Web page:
Peace Boat participants show their appreciation for the hospitality they received with a rendition of the song Voy a Cantar con la Esperanza.
The Peace Boat participants decided to perform for the community to thank them for their wonderful cultural performances and the welcome they had received. A few of the participants performed a song called 'Voy a Cantar con la Esperanza' (We will Sing with Hope), a song from the onboard musical A Common Beat for which they were in the process of rehearsing. They also taught the community a simple Bon Festival dance which everyone all danced together. It was fantastic to see how easy it is to communicate without language when singing and dancing are involved. The children of the community were particularly adept at mastering the steps of the dance they were taugt and took it upon themselves to teach their parents and other adults.

Peace Boat participants take a walk through the village accompanied by some of the local children.
After the cultural performances, the group took a walk around the village with the children of the community. The small, unembellished brick houses did not all have phonelines or electrical wiring and members of the community explained that even the houses that did have access to electricity did not benefit from an uninterrupted supply. Power outages were common and as such many still relied on mini, portable generators and in the worst case, candlelight.

Set in the lush green countryside, the community lives with few amenities and generally enjoys a simple lifestyle with little influence from the outside. There are, however, some serious social problems among the Kuna including alcoholism and the use of illicit drugs. Many young people are opting to leave the community for the city in search of greater wealth, excitement and opportunities - and they are not coming back.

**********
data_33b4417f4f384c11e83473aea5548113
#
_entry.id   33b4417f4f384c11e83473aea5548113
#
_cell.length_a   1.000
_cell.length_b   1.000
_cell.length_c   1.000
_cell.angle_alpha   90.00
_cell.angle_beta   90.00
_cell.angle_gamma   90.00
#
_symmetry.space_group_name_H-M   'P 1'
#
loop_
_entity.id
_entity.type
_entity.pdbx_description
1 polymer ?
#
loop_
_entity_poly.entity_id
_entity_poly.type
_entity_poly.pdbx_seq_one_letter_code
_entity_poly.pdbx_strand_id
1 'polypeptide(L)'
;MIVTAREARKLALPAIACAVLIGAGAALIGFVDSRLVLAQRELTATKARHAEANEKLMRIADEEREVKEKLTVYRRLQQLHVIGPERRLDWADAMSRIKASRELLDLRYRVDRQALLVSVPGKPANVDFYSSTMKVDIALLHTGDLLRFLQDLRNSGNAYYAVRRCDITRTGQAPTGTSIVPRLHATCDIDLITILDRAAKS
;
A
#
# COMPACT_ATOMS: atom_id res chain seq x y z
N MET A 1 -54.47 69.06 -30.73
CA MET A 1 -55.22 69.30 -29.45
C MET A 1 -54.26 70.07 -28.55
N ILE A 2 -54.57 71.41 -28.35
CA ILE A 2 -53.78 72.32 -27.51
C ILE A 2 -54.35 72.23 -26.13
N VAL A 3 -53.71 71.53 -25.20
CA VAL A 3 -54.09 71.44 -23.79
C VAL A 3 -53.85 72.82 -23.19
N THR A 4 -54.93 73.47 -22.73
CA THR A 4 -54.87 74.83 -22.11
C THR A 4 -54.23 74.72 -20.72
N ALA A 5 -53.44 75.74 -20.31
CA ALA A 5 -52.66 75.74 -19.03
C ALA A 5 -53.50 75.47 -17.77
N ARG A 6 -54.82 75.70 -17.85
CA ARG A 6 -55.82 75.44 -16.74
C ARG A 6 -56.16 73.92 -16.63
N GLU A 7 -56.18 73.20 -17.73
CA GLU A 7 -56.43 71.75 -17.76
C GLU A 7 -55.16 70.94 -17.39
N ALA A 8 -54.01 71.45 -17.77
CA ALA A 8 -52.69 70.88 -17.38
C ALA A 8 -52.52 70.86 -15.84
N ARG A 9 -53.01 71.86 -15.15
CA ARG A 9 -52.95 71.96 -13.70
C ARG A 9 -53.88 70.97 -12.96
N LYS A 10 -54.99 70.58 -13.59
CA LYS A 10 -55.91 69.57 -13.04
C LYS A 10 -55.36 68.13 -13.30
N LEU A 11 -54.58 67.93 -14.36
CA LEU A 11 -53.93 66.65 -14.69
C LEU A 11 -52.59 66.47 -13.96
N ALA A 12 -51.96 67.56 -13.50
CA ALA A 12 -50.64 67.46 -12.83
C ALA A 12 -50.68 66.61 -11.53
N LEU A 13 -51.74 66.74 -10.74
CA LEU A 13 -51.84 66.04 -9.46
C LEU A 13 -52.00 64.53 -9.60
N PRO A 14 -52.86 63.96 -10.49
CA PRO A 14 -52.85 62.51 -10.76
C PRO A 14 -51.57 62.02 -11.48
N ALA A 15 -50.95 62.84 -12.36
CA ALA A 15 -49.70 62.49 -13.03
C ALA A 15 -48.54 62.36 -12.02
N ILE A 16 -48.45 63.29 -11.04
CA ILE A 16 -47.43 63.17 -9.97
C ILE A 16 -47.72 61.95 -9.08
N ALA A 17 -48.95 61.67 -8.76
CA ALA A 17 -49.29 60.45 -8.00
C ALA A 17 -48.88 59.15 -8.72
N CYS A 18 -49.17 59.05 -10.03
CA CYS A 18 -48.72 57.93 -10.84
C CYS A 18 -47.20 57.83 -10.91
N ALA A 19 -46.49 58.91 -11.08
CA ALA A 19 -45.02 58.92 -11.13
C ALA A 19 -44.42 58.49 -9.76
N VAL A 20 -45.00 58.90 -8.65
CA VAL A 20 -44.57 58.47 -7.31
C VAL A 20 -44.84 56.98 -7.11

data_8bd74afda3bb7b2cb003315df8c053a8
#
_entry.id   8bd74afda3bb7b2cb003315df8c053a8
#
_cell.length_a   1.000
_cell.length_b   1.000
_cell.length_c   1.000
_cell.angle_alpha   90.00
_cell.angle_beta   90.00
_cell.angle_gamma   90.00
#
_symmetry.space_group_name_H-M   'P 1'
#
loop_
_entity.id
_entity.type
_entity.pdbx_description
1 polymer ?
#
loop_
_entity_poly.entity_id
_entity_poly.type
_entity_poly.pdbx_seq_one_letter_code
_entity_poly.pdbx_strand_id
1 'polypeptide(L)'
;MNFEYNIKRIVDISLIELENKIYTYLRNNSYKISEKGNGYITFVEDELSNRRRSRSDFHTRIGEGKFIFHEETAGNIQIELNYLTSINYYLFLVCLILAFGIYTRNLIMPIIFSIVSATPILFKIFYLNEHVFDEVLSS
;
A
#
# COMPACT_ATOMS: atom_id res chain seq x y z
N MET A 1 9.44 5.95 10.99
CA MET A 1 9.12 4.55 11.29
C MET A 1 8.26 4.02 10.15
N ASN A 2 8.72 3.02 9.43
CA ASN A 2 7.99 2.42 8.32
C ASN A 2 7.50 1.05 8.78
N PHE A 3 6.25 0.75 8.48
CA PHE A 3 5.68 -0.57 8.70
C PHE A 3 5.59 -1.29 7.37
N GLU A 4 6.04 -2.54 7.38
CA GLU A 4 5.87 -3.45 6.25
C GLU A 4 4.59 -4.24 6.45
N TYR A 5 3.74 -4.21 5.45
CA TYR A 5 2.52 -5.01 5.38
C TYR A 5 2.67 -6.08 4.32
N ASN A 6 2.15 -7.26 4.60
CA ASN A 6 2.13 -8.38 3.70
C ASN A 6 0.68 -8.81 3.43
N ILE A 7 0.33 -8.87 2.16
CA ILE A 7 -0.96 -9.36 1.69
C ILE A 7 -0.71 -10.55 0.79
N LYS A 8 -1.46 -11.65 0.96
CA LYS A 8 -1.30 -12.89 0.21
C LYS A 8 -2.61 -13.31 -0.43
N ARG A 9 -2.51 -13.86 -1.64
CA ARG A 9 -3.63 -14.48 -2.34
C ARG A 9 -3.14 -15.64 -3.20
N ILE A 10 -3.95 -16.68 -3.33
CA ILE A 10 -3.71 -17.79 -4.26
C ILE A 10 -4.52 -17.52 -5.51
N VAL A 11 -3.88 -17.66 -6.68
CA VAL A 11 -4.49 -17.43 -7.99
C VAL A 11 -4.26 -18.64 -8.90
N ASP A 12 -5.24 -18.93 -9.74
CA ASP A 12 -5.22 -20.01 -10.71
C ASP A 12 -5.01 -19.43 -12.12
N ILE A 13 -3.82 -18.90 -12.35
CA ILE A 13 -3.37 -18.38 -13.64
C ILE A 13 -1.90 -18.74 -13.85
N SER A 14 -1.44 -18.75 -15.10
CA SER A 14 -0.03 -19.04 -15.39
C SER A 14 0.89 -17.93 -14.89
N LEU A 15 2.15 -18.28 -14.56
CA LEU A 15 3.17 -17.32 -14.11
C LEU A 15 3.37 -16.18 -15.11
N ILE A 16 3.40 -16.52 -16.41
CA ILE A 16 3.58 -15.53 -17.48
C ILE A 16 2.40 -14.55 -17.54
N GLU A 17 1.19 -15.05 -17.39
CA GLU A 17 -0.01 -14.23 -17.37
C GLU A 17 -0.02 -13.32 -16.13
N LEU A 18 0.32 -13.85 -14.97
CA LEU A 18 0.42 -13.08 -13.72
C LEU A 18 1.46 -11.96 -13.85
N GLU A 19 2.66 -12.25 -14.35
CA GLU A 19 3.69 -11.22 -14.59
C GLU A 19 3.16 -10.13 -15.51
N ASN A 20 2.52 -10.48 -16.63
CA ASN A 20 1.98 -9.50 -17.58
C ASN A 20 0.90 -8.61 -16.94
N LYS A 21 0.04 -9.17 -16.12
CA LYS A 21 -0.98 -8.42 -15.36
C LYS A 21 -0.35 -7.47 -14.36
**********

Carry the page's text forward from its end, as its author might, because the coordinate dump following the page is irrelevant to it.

The children of the settlement enjoyed playing with the Peace Boat participants.
During the walk around the village, the group from Peace Boat learned more about the threats to Kuna culture. Many of the school-going children in the community only speak Spanish are not likely to be able to pass on the Kuna language to their own children in the future. This is a great source of worry for the adults who easily switch between Kuna and Spanish.

By making Mola and other traditional craft, by wearing traditional clothes and by speaking the Kuna language, the people of the community are trying to keep their culture alive. To the Indigenous Kuna people, culture and the sense of community are very important. It was clear to all how close the community is: Everybody knows everybody; families look after each others' children and the little boys and girls refer to the other children as "brother" and "sister".

The Peace Boat participants pose for a picture with their new friends at the end of a long but enjoyable day.
The visit to the Kuna settlement will remain one of the most enjoyable experiences of the 79th Global Voyage for many Peace Boat participants. They learned so much about the Kuna people and felt so thoroughly accepted and welcome by the community.

Before leaving, Peace Boat presented the community with some gifts for the community collected by Peace Boat participants in Japan to show appreciation for the day including clothes, shoes and toys for the children and most importantly, reams of coloured fabric and a sewing machine for the women of the community, which can be used to make the Mola which is of such great economic and cultural importance.

Peace Boat thanks the kind people of the Kuna community for their warm hospitality and hope to be back to visit again soon.